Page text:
Parlay betting explained
In the easiest terms and most simple definitions, a parlay is a single sports bet that involves the combination of two or more bets. That means a player needs to win all the bets involved in the parlay to win the parlay. Of course, the odds of doing so are much greater, making parlay payouts much bigger than betting on individual events.
Picking one winner is hard enough. Picking more than one winner together is much tougher, which is why parlay payouts are so sizable.
Putting together multiple underdogs in a parlay can create a ticket with a large payout. It’ll be significantly smaller if you put together a parlay with all favorites. However, both are tough to win. In sports, anything can and will happen. The more games you bet on in a parlay, the more chance something unexpected will happen in at least one of them.
Sportsbooks love parlays because they’re so hard to win, making them quite profitable for operators.
In fact, according to University of Las Vegas Nevada gaming researchers, Nevada sportsbooks win more than 30 percent of the parlay bets they book, compared to a total of seven percent for all other bets.
Bet on the Philadelphia Eagles to beat the New England Patriots and the Philadelphia 76ers to beat the Boston Celtics together and you’ve just made a parlay bet. Add in a few more bets on other NFL or NBA games and you’ll see how tough it can be to win a big parlay.
Placing parlay bets
Gamblers have two ways to place parlay bets in person.
The first involves telling the attendant at the ticket window which teams and totals they’d like to bet on as part of the parlay. Plus, you specify exactly how much they’re betting.
The second involves filling out a parlay card and taking that to the window.
Of course, most mobile sports betting apps accept parlays in much the same way.
There are actually two ways to win a parlay.
The first involves none of the sides, totals, or moneylines losing. That means a parlay is still a winner if a game is canceled or ends in a tie. These games are simply removed from the parlay as if they were never there. The payout is adjusted accordingly.
Of course, the second way to win a parlay is to pick all winners.
In short, all winners, or at least no losers, makes for a winning parlay ticket.
When it comes to parlays, sportsbooks almost always offer different odds on the different games depending on the number of games bet in a parlay. Things can get a little confusing here, considering it means different sportsbooks will often have different odds and payouts for exactly the same parlay.
Plus, all these odds are subject to change at any time. Particularly with parlays, gamblers need to:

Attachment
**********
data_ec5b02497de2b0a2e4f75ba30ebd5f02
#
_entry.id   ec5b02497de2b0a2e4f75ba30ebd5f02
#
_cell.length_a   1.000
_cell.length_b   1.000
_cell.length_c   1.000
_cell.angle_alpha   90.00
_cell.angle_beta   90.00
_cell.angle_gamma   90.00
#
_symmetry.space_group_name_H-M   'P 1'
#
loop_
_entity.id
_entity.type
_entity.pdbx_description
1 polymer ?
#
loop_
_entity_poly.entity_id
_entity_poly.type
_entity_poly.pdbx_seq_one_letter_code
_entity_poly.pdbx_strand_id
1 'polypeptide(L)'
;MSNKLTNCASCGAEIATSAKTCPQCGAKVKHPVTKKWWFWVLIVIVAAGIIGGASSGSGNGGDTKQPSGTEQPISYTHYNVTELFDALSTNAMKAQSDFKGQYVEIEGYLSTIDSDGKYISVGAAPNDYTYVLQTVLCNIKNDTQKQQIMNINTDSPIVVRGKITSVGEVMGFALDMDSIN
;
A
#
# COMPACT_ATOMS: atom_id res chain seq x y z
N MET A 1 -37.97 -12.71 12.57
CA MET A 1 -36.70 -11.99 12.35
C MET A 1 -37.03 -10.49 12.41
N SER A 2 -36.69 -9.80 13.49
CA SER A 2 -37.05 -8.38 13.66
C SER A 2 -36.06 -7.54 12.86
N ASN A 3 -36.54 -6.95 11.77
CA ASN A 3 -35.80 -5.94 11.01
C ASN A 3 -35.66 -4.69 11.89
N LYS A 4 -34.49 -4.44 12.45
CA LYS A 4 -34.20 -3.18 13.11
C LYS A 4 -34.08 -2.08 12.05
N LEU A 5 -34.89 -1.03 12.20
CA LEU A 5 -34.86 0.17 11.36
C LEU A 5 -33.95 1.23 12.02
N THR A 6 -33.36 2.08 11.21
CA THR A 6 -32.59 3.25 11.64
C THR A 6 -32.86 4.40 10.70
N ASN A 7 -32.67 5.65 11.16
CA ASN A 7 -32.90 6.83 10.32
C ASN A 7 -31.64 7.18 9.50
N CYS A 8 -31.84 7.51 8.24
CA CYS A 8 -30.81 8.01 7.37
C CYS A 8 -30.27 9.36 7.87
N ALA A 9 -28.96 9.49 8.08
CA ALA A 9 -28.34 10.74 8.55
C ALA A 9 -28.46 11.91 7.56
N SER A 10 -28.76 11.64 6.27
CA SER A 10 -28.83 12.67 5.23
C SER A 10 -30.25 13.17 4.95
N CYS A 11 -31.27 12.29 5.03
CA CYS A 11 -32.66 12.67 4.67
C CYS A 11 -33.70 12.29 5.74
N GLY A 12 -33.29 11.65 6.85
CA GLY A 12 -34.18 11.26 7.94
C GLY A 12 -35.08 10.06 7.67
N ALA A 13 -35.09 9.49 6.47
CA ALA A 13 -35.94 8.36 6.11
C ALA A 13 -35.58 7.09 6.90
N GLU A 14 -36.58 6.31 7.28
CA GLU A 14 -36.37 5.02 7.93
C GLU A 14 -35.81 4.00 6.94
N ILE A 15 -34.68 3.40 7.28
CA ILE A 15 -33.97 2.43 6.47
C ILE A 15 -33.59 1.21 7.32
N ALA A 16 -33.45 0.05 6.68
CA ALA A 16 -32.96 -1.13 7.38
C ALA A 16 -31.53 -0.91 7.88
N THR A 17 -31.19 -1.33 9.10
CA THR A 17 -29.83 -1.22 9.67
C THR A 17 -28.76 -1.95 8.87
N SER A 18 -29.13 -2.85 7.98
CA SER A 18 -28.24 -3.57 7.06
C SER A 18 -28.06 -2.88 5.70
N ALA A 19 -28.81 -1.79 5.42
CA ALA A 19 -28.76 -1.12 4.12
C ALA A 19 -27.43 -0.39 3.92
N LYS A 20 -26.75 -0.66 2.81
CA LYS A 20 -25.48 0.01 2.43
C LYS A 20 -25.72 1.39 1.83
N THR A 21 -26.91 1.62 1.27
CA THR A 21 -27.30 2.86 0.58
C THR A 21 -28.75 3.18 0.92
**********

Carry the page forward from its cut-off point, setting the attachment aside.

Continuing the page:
- Shop around to make sure they’re getting a good price
- Double-check tickets to make sure all the odds are correct
- Check back with the sportsbook prior to games to see where the odds are at
Changing parlay payouts
Of course, once a parlay bet is placed, the payout is locked in. That means even if the line moves for one of the games in the parlay, the parlay payout stays the same. Only parlay bets made after the change are impacted. However, it does mean a gambler might lock in one payout for a parlay on Tuesday, only to find a completely different one for exactly the same parlay is available on Friday.
This can work both for gamblers, and against them.
The two most common variations of parlay bets are Round Robin parlays and Teasers.
Round Robin parlays
Round Robin parlays involve making multiple parlay wagers at one time. It’s like boxing horses for an exacta or trifecta bet in a horse race. Gamblers make more than one parlay bet revolving around a specific group of teams or totals, putting together various combinations of similar bets.
Teasers are a variation on a traditional parlay allowing gamblers to move the point spreads or totals. Because the spread and totals can be manipulated, teasers pay less than a traditional parlay.
Point spreads and totals can be changed anywhere from six to 10 points, but each bet that’s part of a teaser must be teased by the same number of points. That means if the New England Patriots are favored over the Philadelphia Eagles by seven points, and you tease it down six points, you’ve got to move the other spreads in a teaser by six points as well.
It’s in the cards
Most sportsbooks offer parlay cards for gamblers to fill in and place parlay bets. These long narrow cards allow gamblers to personally fill in the bets they would like to include as part of a parlay, making it easier on both the gambler and sports betting window attendants taking the bets.
Many sportsbooks also offer different types of parlay cards for the different parlay and teaser bets they offer.